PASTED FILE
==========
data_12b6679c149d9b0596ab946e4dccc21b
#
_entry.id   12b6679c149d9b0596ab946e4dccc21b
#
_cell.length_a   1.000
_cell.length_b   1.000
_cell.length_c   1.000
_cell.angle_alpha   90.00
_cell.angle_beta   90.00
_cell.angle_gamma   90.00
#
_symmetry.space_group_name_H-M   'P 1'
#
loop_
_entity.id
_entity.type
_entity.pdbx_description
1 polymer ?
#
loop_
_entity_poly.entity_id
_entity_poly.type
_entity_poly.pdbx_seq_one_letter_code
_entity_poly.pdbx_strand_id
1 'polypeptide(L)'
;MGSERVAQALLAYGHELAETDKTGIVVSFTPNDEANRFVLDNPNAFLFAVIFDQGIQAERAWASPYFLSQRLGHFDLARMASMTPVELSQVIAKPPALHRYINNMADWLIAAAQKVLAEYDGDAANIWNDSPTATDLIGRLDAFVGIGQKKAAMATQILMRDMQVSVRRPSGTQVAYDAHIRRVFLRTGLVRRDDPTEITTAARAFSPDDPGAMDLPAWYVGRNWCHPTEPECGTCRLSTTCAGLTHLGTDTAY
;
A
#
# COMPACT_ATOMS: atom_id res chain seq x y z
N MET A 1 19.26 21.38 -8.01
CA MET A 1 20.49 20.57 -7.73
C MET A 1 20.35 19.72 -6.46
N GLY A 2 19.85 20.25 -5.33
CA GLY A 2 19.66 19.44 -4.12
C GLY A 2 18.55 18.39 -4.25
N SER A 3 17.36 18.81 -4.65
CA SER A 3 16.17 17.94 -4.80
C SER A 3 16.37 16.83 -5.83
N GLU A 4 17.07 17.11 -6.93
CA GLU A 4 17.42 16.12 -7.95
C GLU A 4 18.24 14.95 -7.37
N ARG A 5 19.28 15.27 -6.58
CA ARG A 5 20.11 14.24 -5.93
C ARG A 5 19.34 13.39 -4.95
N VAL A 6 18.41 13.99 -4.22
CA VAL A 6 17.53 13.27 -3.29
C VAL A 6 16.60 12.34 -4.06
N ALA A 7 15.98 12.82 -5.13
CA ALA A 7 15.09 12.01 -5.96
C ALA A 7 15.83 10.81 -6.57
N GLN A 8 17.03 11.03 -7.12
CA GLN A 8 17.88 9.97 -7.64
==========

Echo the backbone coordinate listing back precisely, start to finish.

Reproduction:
data_12b6679c149d9b0596ab946e4dccc21b
#
_entry.id   12b6679c149d9b0596ab946e4dccc21b
#
_cell.length_a   1.000
_cell.length_b   1.000
_cell.length_c   1.000
_cell.angle_alpha   90.00
_cell.angle_beta   90.00
_cell.angle_gamma   90.00
#
_symmetry.space_group_name_H-M   'P 1'
#
loop_
_entity.id
_entity.type
_entity.pdbx_description
1 polymer ?
#
loop_
_entity_poly.entity_id
_entity_poly.type
_entity_poly.pdbx_seq_one_letter_code
_entity_poly.pdbx_strand_id
1 'polypeptide(L)'
;MGSERVAQALLAYGHELAETDKTGIVVSFTPNDEANRFVLDNPNAFLFAVIFDQGIQAERAWASPYFLSQRLGHFDLARMASMTPVELSQVIAKPPALHRYINNMADWLIAAAQKVLAEYDGDAANIWNDSPTATDLIGRLDAFVGIGQKKAAMATQILMRDMQVSVRRPSGTQVAYDAHIRRVFLRTGLVRRDDPTEITTAARAFSPDDPGAMDLPAWYVGRNWCHPTEPECGTCRLSTTCAGLTHLGTDTAY
;
A
#
# COMPACT_ATOMS: atom_id res chain seq x y z
N MET A 1 19.26 21.38 -8.01
CA MET A 1 20.49 20.57 -7.73
C MET A 1 20.35 19.72 -6.46
N GLY A 2 19.85 20.25 -5.33
CA GLY A 2 19.66 19.44 -4.12
C GLY A 2 18.55 18.39 -4.25
N SER A 3 17.36 18.81 -4.65
CA SER A 3 16.17 17.94 -4.80
C SER A 3 16.37 16.83 -5.83
N GLU A 4 17.07 17.11 -6.93
CA GLU A 4 17.42 16.12 -7.95
C GLU A 4 18.24 14.95 -7.37
N ARG A 5 19.28 15.27 -6.58
CA ARG A 5 20.11 14.24 -5.93
C ARG A 5 19.34 13.39 -4.95
N VAL A 6 18.41 13.99 -4.22
CA VAL A 6 17.53 13.27 -3.29
C VAL A 6 16.60 12.34 -4.06
N ALA A 7 15.98 12.82 -5.13
CA ALA A 7 15.09 12.01 -5.96
C ALA A 7 15.83 10.81 -6.57
N GLN A 8 17.03 11.03 -7.12
CA GLN A 8 17.88 9.97 -7.64